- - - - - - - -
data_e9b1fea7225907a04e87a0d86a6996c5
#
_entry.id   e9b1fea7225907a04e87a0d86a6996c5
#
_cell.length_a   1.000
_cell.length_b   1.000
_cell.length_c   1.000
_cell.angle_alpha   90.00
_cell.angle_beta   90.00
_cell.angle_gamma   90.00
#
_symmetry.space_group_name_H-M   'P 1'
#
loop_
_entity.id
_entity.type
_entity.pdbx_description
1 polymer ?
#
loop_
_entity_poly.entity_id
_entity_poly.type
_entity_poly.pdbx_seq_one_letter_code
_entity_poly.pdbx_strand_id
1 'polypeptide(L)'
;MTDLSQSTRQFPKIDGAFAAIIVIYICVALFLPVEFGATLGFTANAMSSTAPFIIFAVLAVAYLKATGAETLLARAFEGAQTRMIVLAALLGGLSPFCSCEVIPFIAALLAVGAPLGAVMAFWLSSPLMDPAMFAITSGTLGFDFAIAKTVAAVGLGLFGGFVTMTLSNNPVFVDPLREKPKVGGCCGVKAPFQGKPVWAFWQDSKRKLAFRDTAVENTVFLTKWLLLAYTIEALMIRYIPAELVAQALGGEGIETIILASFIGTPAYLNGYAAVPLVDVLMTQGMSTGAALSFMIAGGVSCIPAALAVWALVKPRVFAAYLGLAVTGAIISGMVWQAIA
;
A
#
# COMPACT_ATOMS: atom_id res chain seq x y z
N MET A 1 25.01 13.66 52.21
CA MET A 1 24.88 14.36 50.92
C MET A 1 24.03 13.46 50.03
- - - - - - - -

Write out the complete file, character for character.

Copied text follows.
data_e9b1fea7225907a04e87a0d86a6996c5
#
_entry.id   e9b1fea7225907a04e87a0d86a6996c5
#
_cell.length_a   1.000
_cell.length_b   1.000
_cell.length_c   1.000
_cell.angle_alpha   90.00
_cell.angle_beta   90.00
_cell.angle_gamma   90.00
#
_symmetry.space_group_name_H-M   'P 1'
#
loop_
_entity.id
_entity.type
_entity.pdbx_description
1 polymer ?
#
loop_
_entity_poly.entity_id
_entity_poly.type
_entity_poly.pdbx_seq_one_letter_code
_entity_poly.pdbx_strand_id
1 'polypeptide(L)'
;MTDLSQSTRQFPKIDGAFAAIIVIYICVALFLPVEFGATLGFTANAMSSTAPFIIFAVLAVAYLKATGAETLLARAFEGAQTRMIVLAALLGGLSPFCSCEVIPFIAALLAVGAPLGAVMAFWLSSPLMDPAMFAITSGTLGFDFAIAKTVAAVGLGLFGGFVTMTLSNNPVFVDPLREKPKVGGCCGVKAPFQGKPVWAFWQDSKRKLAFRDTAVENTVFLTKWLLLAYTIEALMIRYIPAELVAQALGGEGIETIILASFIGTPAYLNGYAAVPLVDVLMTQGMSTGAALSFMIAGGVSCIPAALAVWALVKPRVFAAYLGLAVTGAIISGMVWQAIA
;
A
#
# COMPACT_ATOMS: atom_id res chain seq x y z
N MET A 1 25.01 13.66 52.21
CA MET A 1 24.88 14.36 50.92
C MET A 1 24.03 13.46 50.03